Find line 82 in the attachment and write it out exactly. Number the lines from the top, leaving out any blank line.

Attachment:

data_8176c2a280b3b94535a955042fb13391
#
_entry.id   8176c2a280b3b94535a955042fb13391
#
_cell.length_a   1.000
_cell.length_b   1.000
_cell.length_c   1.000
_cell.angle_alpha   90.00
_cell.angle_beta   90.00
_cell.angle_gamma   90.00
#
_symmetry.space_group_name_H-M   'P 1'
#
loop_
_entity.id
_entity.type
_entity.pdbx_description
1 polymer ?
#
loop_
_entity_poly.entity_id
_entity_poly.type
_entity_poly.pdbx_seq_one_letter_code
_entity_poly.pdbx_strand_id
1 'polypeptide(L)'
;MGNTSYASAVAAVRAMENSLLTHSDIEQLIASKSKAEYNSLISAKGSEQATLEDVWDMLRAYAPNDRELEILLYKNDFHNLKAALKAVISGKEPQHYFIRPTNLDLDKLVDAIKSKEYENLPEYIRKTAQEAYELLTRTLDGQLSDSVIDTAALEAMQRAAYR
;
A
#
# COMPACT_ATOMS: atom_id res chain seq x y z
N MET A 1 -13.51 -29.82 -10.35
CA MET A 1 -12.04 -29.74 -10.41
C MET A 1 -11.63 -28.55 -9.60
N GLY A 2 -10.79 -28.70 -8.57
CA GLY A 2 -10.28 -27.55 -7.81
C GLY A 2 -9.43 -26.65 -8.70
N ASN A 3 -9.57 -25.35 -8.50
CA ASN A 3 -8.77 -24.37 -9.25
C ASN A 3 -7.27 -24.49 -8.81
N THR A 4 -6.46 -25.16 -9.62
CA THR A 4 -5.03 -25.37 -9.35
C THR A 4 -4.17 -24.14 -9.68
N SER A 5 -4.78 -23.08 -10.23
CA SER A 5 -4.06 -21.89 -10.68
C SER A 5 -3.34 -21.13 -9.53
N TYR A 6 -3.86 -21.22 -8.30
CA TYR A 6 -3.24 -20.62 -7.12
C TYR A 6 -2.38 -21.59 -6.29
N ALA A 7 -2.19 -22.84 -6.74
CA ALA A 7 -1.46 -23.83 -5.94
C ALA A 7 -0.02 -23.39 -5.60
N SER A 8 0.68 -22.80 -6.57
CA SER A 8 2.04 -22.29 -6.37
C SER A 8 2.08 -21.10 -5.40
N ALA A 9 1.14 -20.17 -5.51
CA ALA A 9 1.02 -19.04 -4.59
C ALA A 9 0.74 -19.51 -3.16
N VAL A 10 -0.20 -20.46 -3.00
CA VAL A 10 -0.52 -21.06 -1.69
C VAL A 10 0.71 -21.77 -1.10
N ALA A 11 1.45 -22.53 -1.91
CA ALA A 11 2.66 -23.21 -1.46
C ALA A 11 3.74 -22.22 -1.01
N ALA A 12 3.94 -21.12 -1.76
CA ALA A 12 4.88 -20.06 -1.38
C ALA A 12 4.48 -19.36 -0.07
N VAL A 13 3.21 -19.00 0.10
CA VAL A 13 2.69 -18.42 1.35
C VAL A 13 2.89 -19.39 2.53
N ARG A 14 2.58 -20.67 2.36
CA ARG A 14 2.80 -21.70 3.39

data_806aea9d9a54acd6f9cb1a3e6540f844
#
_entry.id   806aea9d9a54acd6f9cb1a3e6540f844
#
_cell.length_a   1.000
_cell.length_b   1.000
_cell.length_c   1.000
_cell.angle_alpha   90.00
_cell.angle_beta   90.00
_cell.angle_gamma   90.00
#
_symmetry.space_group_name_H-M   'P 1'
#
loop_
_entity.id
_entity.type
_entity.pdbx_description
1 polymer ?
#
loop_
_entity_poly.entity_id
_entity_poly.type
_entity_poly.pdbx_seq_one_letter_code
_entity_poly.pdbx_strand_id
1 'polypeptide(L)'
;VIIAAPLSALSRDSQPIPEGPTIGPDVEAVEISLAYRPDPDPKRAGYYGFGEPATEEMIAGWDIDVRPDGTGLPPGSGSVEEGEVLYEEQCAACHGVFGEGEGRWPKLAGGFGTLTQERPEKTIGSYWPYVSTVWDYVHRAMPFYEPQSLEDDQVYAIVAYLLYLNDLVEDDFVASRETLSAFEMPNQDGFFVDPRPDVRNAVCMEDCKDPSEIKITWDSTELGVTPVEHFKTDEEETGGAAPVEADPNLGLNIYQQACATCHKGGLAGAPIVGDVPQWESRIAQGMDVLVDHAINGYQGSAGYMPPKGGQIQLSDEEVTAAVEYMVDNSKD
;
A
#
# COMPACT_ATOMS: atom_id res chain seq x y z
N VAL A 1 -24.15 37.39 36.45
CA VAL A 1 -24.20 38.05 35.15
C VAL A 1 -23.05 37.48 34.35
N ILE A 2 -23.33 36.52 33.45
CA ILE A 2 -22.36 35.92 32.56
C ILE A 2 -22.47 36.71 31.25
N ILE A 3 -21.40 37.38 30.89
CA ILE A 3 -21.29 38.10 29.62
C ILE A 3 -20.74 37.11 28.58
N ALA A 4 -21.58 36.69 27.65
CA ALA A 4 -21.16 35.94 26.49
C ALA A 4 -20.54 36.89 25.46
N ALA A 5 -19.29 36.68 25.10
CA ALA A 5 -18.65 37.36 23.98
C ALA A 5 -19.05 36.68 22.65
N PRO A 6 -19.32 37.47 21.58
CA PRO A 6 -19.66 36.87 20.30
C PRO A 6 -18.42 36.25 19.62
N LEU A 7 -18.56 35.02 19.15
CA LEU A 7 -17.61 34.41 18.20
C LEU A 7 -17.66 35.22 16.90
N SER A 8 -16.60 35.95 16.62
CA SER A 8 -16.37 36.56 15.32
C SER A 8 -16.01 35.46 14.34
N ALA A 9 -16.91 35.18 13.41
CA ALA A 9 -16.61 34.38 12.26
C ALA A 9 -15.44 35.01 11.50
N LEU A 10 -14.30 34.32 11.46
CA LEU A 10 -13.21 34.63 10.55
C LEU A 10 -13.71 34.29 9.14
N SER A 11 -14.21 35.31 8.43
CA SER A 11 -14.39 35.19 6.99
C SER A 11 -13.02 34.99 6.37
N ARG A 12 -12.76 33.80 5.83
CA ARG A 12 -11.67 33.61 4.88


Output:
#